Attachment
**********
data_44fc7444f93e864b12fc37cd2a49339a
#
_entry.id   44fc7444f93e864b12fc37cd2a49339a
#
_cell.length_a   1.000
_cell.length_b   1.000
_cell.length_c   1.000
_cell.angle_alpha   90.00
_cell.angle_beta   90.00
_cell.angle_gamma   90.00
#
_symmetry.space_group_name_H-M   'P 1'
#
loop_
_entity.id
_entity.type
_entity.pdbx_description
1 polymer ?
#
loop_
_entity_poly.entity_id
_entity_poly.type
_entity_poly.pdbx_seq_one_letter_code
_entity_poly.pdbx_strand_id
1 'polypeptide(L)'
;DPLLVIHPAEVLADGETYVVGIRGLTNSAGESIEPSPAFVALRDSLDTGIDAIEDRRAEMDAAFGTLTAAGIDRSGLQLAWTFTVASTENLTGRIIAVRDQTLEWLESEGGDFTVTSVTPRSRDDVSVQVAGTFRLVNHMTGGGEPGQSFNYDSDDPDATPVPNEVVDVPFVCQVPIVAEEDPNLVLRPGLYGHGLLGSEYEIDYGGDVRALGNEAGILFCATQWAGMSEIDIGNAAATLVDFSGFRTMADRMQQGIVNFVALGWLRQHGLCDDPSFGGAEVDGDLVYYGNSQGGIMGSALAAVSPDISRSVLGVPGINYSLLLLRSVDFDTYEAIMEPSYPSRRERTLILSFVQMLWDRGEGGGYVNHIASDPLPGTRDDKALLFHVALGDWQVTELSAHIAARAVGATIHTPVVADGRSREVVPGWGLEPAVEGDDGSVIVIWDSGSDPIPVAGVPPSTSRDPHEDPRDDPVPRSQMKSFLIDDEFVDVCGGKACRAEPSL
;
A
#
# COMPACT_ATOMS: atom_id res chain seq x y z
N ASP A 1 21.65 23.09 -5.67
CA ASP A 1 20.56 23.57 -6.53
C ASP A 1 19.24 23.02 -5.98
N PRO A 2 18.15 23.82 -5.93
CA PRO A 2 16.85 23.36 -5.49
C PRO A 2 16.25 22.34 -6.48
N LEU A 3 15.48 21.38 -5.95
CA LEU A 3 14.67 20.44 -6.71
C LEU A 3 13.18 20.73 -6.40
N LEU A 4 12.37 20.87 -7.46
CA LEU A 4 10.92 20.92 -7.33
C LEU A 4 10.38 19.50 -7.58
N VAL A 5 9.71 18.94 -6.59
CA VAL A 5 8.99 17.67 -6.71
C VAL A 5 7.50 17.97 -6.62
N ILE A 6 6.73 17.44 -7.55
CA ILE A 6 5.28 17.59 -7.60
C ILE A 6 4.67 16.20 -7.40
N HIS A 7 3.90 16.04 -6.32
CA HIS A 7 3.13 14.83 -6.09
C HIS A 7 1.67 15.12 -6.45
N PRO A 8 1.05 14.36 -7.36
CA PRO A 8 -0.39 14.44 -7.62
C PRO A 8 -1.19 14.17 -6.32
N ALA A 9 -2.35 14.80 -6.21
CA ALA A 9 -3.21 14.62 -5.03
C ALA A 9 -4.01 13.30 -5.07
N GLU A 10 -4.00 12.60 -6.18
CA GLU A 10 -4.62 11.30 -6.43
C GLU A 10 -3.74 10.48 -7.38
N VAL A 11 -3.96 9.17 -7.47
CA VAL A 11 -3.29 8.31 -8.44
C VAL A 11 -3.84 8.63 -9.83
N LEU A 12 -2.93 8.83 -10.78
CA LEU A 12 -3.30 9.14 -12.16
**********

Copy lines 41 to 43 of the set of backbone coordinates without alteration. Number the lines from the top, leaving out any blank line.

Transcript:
CA LEU A 4 10.92 20.92 -7.33
C LEU A 4 10.38 19.50 -7.58
N VAL A 5 9.71 18.94 -6.59